Are you keeping your employees advised of the successful effort and accomplishments you and/or your safety committee have made in assuring they will have a workplace that is safe and healthful?
Have you considered incentives for employees or workgroups who have excelled in reducing workplace injuries/illnesses?
Formal disciplinary policy/procedure relating to safety
Rules that are not enforced are often not followed. OSHA requires employers enforce safety rules.


YesNo Regulation 
Are employers assessing the workplace to determine if hazards that require the use of personal protective equipment (for example, head, eye, face, hand, or foot protection) are present or are likely to be present?
If hazards or the likelihood of hazards are found, are employers selecting and having affected employees use properly fitted personal protective equipment suitable for protection from these hazards?
Has the employee been trained on ppe procedures, that is, what ppe is necessary for a job task, when they need it, and how to properly adjust it?
Are protective goggles or face shields provided and worn where there is any danger of flying particles or corrosive materials?
Are approved safety glasses required to be worn at all times in areas where there is a risk of eye injuries such as punctures, abrasions, contusions or burns?
Are employees who need corrective lenses (glasses or contacts) in working environments having harmful exposures, required to wear only approved safety glasses, protective goggles, or use other medically approved precautionary procedures?
Are protective gloves, aprons, shields, or other means provided and required where employees could be cut or where there is reasonably anticipated exposure to corrosive liquids, chemicals, blood, or other potentially infectious materials? See 29 CFR 1910.1030(b) for the definition of "other potentially infectious materials."
Are hard hats provided and worn where danger of falling objects exists?
Are hard hats inspected periodically for damage to the shell and suspension system?
Is appropriate foot protection required where there is the risk of foot injuries from hot, corrosive, or poisonous substances, falling objects, crushing or penetrating actions?
Are approved respirators including dusk masks provided for regular or emergency use where needed?

If so, are there written respirator procedures?
29CFR 1910.134 requires that if any employee uses a respirator, including a dust mask, written procedures must cover use, fit testing, cleaning and maintenance of the respirator.

Do you have records showing fit testing of respirators and training?
29CFR 1910.134 requires employers to test the fit of each respirator on each employee and train the employee to check and properly use the respirator.

Is all protective equipment maintained in a sanitary condition and ready for use?
Do you have eye wash facilities and a quick drench shower within the work area where employees are exposed to injurious corrosive materials? Where special equipment is needed for electrical workers, is it available?
Where food or beverages are consumed on the premises, are they consumed in areas where there is no exposure to toxic material, blood, or other potentially infectious materials?
Is protection against the effects of occupational noise exposure provided when sound levels exceed those of the OSHA noise standard?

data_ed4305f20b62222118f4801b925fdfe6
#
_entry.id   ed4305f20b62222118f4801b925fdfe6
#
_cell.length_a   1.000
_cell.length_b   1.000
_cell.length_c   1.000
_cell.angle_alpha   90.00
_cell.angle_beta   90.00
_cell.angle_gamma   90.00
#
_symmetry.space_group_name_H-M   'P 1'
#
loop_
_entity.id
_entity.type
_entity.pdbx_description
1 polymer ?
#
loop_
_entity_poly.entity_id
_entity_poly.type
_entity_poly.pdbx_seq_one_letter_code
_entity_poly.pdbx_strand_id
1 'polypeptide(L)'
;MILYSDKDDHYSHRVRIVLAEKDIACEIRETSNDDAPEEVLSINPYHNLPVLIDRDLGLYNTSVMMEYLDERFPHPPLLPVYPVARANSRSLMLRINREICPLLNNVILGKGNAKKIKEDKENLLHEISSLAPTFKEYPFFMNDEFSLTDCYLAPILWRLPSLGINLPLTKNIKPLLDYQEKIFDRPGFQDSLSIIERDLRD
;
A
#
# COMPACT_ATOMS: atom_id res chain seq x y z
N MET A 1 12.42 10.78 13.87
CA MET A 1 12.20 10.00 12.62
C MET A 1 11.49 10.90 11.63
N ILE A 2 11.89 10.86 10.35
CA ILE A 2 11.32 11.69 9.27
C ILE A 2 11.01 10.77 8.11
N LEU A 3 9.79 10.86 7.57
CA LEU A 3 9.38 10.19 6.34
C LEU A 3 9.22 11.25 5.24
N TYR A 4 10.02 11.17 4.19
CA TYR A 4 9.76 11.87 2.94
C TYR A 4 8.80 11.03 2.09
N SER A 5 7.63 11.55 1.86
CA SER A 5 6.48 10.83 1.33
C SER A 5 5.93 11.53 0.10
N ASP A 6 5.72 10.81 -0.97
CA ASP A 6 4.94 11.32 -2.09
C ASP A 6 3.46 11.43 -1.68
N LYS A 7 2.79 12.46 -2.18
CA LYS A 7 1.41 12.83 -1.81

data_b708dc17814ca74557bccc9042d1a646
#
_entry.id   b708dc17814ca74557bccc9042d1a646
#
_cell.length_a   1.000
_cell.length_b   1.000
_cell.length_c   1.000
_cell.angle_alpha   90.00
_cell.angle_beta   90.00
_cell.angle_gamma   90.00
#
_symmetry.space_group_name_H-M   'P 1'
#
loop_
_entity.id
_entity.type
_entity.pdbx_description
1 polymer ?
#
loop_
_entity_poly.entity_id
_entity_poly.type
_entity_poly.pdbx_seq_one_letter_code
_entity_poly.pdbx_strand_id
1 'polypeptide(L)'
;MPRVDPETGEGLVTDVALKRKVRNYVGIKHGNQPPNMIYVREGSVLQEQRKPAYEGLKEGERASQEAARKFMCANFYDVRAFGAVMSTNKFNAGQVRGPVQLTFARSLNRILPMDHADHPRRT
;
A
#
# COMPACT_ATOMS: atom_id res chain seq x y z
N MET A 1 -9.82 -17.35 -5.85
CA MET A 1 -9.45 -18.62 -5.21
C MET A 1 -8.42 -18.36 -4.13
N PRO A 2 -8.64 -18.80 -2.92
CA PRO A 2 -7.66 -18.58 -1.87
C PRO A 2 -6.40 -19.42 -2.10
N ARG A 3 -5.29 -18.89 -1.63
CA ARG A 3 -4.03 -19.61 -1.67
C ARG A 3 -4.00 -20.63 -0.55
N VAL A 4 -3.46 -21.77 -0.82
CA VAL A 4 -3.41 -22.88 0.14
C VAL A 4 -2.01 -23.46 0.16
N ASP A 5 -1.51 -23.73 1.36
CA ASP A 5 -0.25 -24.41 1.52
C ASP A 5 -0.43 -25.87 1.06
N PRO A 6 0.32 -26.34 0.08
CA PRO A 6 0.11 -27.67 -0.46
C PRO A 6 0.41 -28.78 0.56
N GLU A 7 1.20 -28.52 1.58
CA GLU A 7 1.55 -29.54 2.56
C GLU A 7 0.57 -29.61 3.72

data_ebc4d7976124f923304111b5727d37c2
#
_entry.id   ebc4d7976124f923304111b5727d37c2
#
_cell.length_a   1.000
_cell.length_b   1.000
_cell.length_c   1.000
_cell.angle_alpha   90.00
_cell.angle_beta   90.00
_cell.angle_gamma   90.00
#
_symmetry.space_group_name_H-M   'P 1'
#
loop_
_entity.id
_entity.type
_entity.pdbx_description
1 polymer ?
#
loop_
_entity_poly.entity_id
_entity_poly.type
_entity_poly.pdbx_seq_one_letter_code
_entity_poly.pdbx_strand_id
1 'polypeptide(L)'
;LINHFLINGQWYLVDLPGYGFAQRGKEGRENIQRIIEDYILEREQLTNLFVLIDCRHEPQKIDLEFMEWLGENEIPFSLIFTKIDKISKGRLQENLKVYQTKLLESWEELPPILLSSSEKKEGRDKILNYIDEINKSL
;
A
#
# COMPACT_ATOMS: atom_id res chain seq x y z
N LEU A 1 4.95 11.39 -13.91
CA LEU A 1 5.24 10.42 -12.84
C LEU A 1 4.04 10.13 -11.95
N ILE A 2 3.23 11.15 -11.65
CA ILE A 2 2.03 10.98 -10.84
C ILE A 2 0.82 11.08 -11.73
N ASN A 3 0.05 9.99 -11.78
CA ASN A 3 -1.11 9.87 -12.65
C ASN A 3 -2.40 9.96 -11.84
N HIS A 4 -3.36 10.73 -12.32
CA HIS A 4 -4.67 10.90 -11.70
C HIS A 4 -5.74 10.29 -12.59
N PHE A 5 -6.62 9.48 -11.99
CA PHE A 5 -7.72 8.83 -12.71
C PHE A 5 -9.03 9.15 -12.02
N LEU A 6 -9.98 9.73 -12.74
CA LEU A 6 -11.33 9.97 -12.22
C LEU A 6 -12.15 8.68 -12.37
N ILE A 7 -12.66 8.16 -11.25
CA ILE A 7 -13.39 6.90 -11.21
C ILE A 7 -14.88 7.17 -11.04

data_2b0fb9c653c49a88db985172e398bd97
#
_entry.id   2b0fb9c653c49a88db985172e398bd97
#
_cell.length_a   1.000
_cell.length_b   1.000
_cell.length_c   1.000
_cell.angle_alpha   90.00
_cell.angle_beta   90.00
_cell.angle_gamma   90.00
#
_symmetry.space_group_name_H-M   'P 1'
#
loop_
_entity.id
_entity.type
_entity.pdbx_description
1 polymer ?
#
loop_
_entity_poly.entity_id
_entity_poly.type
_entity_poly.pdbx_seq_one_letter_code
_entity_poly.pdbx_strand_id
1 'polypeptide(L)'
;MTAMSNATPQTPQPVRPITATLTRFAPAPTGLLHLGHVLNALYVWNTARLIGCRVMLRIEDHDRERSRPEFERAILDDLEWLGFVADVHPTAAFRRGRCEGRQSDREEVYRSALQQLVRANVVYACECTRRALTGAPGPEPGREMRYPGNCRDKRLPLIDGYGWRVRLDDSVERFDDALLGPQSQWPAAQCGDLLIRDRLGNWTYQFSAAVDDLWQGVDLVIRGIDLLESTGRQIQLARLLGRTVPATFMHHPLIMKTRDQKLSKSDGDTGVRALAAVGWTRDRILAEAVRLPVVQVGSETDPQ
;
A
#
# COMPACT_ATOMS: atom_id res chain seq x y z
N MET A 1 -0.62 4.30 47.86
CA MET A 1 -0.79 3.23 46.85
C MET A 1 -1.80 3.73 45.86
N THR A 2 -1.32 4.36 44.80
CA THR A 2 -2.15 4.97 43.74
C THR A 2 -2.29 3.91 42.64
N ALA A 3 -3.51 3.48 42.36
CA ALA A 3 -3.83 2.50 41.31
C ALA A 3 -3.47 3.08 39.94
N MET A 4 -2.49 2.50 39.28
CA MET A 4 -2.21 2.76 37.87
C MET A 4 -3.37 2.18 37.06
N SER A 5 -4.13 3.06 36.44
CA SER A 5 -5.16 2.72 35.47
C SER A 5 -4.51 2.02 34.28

Are adequate work procedures, protective clothing and equipment provided and used when cleaning up spilled toxic or otherwise hazardous materials or liquids?
Are there appropriate procedures in place for disposing of or decontaminating personal protective equipment contaminated with, or reasonably anticipated to be contaminated with, blood or other potentially infectious materials?
Can you reasonably anticipate that any employees will be exposed to human blood this year because of their jobs?Have you assigned responsibility for first-aid to an employee?If "Yes": Do you have written Bloodbourne Pathogen Exposure Control Plan?Have employees been trained in protective equipment and procedures?
29CFR 1910.1030 requires that employers develop an Exposure Control Plan, train employees, keep records, and offer Hepatitis B vaccinations if it can be reasonably anticipated that one or more employees could be exposed to human blood or blood products as a result of doing their assigned duties. If you have assigned first aid responsibilities to an employee you are required to have a Bloodborne Pathogen Program. Special waste management and use of approved disinfectants are also required. The key is "reasonable anticipation". Good Samaritan acts are not covered.


YesNo Regulation
Can you reasonably anticipate that any employees will be exposed to human blood this year because of their jobs?Have you assigned responsibility for first-aid to an employee?If "Yes": Do you have written Bloodbourne Pathogen Exposure Control Plan?Have employees been trained in protective equipment and procedures?
29CFR 1910.1030 requires that employers develop an Exposure Control Plan, train employees, keep records, and offer Hepatitis B vaccinations if it can be reasonably anticipated that one or more employees could be exposed to human blood or blood products as a result of doing their assigned duties. If you have assigned first aid responsibilities to an employee you are required to have a Bloodborne Pathogen Program. Special waste management and use of approved disinfectants are also required. The key is "reasonable anticipation". Good Samaritan acts are not covered.


Are combustible scrap, debris, and waste materials (oily rags, etc.) stored in covered metal receptacles and removed from the worksite promptly?
Is proper storage practiced to minimize the risk of fire including spontaneous combustion?